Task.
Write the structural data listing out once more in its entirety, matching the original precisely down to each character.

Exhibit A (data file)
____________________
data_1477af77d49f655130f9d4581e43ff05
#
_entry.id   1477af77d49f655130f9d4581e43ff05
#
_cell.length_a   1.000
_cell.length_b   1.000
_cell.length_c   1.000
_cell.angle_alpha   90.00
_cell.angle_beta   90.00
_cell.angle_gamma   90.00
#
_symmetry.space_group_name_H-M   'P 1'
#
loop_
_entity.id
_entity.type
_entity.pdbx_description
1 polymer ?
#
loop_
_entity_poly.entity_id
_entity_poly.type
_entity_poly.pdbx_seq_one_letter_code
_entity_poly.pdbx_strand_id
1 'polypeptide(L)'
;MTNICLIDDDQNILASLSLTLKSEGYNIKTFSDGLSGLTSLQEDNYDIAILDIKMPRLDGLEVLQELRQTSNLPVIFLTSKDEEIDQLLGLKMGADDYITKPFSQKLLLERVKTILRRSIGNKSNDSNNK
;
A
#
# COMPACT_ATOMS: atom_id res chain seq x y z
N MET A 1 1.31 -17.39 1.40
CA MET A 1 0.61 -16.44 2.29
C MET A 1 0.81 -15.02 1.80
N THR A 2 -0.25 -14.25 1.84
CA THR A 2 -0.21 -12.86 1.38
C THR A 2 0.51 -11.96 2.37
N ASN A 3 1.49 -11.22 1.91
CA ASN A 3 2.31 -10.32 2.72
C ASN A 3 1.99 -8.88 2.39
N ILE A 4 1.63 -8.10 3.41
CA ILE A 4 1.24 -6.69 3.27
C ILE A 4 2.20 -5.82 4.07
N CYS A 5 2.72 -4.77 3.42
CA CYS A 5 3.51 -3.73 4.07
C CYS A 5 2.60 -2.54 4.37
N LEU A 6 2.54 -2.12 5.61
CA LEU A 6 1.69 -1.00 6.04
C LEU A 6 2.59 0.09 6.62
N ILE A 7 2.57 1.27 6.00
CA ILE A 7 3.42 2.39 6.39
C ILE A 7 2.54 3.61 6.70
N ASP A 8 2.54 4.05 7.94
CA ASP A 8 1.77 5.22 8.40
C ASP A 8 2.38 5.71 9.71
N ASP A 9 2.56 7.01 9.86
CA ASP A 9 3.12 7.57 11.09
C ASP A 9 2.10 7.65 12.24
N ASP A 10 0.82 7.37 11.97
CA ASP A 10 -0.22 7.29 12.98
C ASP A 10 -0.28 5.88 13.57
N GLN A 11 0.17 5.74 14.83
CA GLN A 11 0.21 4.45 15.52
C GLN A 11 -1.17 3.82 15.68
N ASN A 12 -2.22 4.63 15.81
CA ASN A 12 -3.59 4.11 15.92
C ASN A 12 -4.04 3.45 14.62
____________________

data_1477af77d49f655130f9d4581e43ff05
#
_entry.id   1477af77d49f655130f9d4581e43ff05
#
_cell.length_a   1.000
_cell.length_b   1.000
_cell.length_c   1.000
_cell.angle_alpha   90.00
_cell.angle_beta   90.00
_cell.angle_gamma   90.00
#
_symmetry.space_group_name_H-M   'P 1'
#
loop_
_entity.id
_entity.type
_entity.pdbx_description
1 polymer ?
#
loop_
_entity_poly.entity_id
_entity_poly.type
_entity_poly.pdbx_seq_one_letter_code
_entity_poly.pdbx_strand_id
1 'polypeptide(L)'
;MTNICLIDDDQNILASLSLTLKSEGYNIKTFSDGLSGLTSLQEDNYDIAILDIKMPRLDGLEVLQELRQTSNLPVIFLTSKDEEIDQLLGLKMGADDYITKPFSQKLLLERVKTILRRSIGNKSNDSNNK
;
A
#
# COMPACT_ATOMS: atom_id res chain seq x y z
N MET A 1 1.31 -17.39 1.40
CA MET A 1 0.61 -16.44 2.29
C MET A 1 0.81 -15.02 1.80
N THR A 2 -0.25 -14.25 1.84
CA THR A 2 -0.21 -12.86 1.38
C THR A 2 0.51 -11.96 2.37
N ASN A 3 1.49 -11.22 1.91
CA ASN A 3 2.31 -10.32 2.72
C ASN A 3 1.99 -8.88 2.39
N ILE A 4 1.63 -8.10 3.41
CA ILE A 4 1.24 -6.69 3.27
C ILE A 4 2.20 -5.82 4.07
N CYS A 5 2.72 -4.77 3.42
CA CYS A 5 3.51 -3.73 4.07
C CYS A 5 2.60 -2.54 4.37
N LEU A 6 2.54 -2.12 5.61
CA LEU A 6 1.69 -1.00 6.04
C LEU A 6 2.59 0.09 6.62
N ILE A 7 2.57 1.27 6.00
CA ILE A 7 3.42 2.39 6.39
C ILE A 7 2.54 3.61 6.70
N ASP A 8 2.54 4.05 7.94
CA ASP A 8 1.77 5.22 8.40
C ASP A 8 2.38 5.71 9.71
N ASP A 9 2.56 7.01 9.86
CA ASP A 9 3.12 7.57 11.09
C ASP A 9 2.10 7.65 12.24
N ASP A 10 0.82 7.37 11.97
CA ASP A 10 -0.22 7.29 12.98
C ASP A 10 -0.28 5.88 13.57
N GLN A 11 0.17 5.74 14.83
CA GLN A 11 0.21 4.45 15.52
C GLN A 11 -1.17 3.82 15.68
N ASN A 12 -2.22 4.63 15.81
CA ASN A 12 -3.59 4.11 15.92
C ASN A 12 -4.04 3.45 14.62